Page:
Speakers:
Ardy Arianpour, CEO & Co-Founder, Seqster @seqster
Lauren Becnel, Ph.D., Real World Data Lead for Oncology, Pfizer
Rakesh Mathew, Innovation, Research, & Development Lead, HealthShareExchange
David Nace M.D., Chief Medical Officer, Innovaccer

Seqster: Seqster is a secure platform that helps you and your family manage medical records, DNA, fitness, and nutrition data—all in one place. Founder has a genomic sequencing background but realized sequence  information needs to be linked with medical records.

HealthShareExchange.org :

HealthShare Exchange envisions a trusted community of healthcare stakeholders collaborating to deliver better care to consumers in the greater Philadelphia region. HealthShare Exchange will provide secure access to health information to enable preventive and cost-effective care; improve quality of patient care; and facilitate care transitions. They have partnered with multiple players in healthcare field and have data on over 7 million patients.

Innovacer

Data can be overwhelming, but it doesn’t have to be this way. To drive healthcare efficiency, we designed a modular suite of products for a smooth transition into a data-driven world within 4 weeks. Why does it take so much money to move data around and so slowly?

What is interoperatibility?

Ardy: We knew in genomics field how to build algorithms to analyze big data but how do we expand this from a consumer standpoint and see and share your data.

Lauren: how can we use the data between patients, doctors, researchers?  On the research side genomics represent only 2% of data.  Silos are one issue but figuring out the standards for data (collection, curation, analysis) is not set. Still need to improve semantic interoperability. For example Flatiron had good annotated data on male metastatic breast cancer.

David: Technical interopatabliltiy (platform), semantic interopatability (meaning or word usage), format (syntactic) interopatibility (data structure).  There is technical interoperatiblity between health system but some semantic but formats are all different (pharmacies use different systems and write different prescriptions using different suppliers).  In any value based contract this problem is a big issue now (we are going to pay you based on the quality of your performance then there is big need to coordinate across platforms).  We can solve it by bringing data in real time in one place and use mapping to integrate the format (need quality control) then need to make the data democratized among players.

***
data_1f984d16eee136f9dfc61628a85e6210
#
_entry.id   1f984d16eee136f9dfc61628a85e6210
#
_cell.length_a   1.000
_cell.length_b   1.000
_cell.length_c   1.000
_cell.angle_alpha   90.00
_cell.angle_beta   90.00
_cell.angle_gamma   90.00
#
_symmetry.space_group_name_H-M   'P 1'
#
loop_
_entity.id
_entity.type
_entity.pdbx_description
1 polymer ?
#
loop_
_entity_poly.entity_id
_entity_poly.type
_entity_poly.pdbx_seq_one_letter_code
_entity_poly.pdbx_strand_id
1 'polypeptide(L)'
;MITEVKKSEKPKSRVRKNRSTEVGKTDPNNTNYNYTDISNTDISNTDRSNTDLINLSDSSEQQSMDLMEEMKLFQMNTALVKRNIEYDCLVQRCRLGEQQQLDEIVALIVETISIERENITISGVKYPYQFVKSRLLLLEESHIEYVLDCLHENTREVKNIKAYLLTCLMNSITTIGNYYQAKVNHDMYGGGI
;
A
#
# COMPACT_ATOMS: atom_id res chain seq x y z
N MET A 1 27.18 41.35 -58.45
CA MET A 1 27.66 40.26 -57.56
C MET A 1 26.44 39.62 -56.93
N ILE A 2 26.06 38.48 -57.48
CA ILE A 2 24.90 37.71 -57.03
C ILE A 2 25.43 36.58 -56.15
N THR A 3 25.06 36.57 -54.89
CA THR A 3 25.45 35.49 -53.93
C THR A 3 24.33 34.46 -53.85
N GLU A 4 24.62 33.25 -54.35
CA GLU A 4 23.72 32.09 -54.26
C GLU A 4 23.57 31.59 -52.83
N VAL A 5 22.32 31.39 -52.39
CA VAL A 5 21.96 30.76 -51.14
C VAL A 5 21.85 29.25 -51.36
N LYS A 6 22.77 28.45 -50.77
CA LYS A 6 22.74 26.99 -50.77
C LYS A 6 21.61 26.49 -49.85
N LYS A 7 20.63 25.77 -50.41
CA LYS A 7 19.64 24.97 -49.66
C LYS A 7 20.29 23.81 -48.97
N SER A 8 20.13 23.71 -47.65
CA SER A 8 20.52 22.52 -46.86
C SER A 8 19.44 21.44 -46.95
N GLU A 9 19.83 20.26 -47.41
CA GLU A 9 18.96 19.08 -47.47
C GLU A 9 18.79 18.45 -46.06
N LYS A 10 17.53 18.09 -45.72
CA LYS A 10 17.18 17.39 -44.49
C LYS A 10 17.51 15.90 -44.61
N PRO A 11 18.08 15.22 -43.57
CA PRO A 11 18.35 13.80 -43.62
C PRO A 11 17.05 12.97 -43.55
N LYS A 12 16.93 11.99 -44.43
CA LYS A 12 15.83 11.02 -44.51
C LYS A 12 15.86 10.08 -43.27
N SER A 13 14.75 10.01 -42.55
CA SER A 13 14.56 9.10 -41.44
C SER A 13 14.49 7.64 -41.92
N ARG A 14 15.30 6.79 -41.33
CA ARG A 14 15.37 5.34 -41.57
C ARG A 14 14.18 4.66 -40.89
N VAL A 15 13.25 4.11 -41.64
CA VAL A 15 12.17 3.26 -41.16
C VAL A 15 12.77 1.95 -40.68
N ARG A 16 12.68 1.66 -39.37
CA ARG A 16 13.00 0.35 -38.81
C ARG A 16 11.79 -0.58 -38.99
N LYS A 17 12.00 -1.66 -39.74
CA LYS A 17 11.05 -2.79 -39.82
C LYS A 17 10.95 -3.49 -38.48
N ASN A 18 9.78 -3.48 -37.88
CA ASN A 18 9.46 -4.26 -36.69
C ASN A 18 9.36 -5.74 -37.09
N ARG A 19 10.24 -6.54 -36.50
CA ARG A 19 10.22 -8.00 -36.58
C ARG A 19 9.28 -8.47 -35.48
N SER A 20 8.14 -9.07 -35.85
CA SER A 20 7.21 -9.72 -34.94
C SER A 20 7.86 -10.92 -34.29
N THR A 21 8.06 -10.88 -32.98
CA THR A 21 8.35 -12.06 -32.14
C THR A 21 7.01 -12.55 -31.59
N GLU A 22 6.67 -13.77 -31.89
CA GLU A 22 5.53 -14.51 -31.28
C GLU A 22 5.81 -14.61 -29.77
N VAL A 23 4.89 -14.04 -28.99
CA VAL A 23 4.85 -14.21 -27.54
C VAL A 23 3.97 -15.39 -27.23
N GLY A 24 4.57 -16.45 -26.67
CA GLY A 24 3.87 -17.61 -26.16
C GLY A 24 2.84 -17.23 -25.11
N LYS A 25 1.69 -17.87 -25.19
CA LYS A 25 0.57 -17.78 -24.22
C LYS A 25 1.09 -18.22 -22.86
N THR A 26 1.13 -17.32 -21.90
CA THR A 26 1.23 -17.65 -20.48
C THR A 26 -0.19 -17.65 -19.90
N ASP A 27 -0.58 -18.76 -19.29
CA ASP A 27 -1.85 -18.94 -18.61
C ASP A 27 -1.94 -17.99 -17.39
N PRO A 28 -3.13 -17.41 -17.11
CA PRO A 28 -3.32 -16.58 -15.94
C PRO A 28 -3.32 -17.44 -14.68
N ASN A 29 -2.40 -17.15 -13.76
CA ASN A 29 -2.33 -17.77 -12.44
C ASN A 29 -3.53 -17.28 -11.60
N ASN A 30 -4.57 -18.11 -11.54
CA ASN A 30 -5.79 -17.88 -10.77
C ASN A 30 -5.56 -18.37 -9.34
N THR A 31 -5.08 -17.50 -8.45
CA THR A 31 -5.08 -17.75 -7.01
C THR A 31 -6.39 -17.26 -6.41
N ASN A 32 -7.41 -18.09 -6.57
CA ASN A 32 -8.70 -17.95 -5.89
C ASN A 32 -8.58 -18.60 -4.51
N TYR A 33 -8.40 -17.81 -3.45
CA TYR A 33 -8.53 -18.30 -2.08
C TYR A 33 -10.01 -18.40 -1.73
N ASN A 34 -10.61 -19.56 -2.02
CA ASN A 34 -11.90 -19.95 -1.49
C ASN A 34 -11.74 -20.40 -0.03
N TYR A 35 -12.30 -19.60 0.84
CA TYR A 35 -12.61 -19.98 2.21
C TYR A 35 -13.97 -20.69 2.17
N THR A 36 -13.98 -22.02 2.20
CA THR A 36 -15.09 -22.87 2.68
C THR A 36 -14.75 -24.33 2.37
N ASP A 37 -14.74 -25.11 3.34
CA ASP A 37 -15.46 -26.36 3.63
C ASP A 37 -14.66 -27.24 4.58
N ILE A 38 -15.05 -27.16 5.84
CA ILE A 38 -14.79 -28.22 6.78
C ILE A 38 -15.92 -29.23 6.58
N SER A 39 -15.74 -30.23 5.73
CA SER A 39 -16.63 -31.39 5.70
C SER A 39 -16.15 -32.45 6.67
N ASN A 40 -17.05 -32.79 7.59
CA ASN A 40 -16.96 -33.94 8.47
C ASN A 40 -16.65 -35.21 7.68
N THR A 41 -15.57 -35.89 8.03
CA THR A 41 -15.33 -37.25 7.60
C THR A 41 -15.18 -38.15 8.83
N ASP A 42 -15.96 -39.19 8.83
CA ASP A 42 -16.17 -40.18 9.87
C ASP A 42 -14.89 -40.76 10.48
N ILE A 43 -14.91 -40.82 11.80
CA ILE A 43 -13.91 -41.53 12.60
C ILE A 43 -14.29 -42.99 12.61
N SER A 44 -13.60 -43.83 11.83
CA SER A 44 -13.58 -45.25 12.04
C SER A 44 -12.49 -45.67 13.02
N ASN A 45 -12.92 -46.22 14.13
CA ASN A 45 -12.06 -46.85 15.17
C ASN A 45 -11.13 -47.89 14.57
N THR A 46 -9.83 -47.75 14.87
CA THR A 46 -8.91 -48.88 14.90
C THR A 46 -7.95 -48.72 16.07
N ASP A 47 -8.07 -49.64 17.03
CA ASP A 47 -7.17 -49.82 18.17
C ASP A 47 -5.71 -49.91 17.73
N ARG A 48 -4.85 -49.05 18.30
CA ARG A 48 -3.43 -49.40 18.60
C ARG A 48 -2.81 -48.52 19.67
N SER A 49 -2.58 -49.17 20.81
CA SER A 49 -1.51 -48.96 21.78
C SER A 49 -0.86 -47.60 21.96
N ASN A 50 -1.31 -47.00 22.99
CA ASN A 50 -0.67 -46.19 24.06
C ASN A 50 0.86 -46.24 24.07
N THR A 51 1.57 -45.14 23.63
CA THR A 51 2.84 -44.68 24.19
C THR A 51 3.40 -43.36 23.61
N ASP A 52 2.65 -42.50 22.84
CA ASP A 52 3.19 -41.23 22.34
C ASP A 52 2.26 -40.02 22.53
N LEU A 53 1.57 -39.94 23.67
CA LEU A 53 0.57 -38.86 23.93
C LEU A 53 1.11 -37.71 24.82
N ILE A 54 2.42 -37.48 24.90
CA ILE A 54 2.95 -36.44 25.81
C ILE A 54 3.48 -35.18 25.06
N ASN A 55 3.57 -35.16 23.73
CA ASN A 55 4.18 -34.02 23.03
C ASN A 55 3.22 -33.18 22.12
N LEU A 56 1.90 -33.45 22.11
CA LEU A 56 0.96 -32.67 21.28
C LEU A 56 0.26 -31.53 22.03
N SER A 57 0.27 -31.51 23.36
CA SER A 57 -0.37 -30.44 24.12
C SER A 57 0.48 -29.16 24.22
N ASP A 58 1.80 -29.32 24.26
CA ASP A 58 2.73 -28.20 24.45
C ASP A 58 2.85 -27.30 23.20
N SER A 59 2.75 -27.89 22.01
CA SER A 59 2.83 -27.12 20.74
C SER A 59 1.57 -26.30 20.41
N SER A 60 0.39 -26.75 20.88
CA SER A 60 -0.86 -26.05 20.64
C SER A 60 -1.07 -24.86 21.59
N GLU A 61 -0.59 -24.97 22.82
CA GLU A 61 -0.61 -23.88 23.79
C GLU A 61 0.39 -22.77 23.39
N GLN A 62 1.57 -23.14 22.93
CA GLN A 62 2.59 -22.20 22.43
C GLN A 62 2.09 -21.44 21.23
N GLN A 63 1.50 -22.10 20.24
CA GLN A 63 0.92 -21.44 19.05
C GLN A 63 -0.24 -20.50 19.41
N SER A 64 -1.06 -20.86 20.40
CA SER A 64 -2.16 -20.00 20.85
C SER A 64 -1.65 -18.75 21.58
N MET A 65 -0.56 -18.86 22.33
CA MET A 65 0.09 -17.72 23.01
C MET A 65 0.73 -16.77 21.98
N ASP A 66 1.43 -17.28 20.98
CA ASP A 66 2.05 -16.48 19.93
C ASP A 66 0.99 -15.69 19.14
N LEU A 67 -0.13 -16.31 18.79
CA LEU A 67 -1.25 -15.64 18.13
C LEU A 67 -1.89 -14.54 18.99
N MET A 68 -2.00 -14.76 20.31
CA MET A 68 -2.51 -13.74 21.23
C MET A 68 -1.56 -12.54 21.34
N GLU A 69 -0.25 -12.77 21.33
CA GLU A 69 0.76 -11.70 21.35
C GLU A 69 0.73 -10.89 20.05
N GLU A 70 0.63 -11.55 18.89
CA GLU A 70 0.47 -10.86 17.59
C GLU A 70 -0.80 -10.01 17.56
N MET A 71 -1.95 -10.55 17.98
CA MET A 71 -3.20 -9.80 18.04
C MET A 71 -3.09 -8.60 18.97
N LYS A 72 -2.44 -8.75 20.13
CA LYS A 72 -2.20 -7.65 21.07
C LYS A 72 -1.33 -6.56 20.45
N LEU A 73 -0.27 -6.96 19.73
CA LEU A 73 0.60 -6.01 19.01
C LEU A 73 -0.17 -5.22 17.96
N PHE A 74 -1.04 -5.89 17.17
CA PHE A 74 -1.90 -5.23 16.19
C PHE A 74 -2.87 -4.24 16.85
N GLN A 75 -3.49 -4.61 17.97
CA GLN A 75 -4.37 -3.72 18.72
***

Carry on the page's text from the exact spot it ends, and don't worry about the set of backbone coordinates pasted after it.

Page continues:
Rakesh:  Patients data should follow the patient. Of Philadelphia’s 12 health systems we had a challenge to make data interoperatable among them so tdhey said to providers don’t use portals and made sure hospitals were sending standardized data. Health care data is complex.

David: 80% of clinical data is noise. For example most eMedical Records are text. Another problem is defining a patient identifier which US does not believe in.

 

 

 

 

Please follow on Twitter using the following #hash tags and @pharma_BI

#MCConverge

#cancertreatment

#healthIT

#innovation

#precisionmedicine

#healthcaremodels

#personalizedmedicine

#healthcaredata

And at the following handles:

@pharma_BI

@medcitynews

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Live Conference Coverage Medcity Converge 2018 Philadelphia: Clinical Trials and Mega Health Mergers

Reporter: Stephen J. Williams, PhD

1:30 – 2:15 PM Clinical Trials 2.0

The randomized, controlled clinical trial is the gold standard, but it may be time for a new model. How can patient networks and new technology be leveraged to boost clinical trial recruitment and manage clinical trials more efficiently?

Moderator: John Reites, Chief Product Officer, Thread @johnreites
Speakers:
Andrew Chapman M.D., Chief of Cancer Services , Sidney Kimmel Cancer Center, Thomas Jefferson University Hospital
Michelle Longmire, M.D., Founder, Medable @LongmireMD
Sameek Roychowdhury MD, PhD, Medical Oncologist and Researcher, Ohio State University Comprehensive Cancer Center @OSUCCC_James

 

Michele: Medable is creating a digital surrogate biomarker for short term end result for cardiology clinical trials as well as creating a virtual site clinical trial design (independent of geography)

Sameek:  OSU is developing RNASeq tests for oncogenic fusions that are actionable

John: ability to use various technologies to conduct telehealth and tele-trials.  So why are we talking about Clinical Trials 2.0?

Andrew: We are not meeting many patients needs.  The provider also have a workload that prevents from the efficient running of a clinical trial.

Michele:  Personalized medicine: what is the framework how we conduct clinical trials in this new paradigm?

Sameek: How do we find those rare patients outside of a health network?  A fragmented health system is hurting patient recruitment efforts.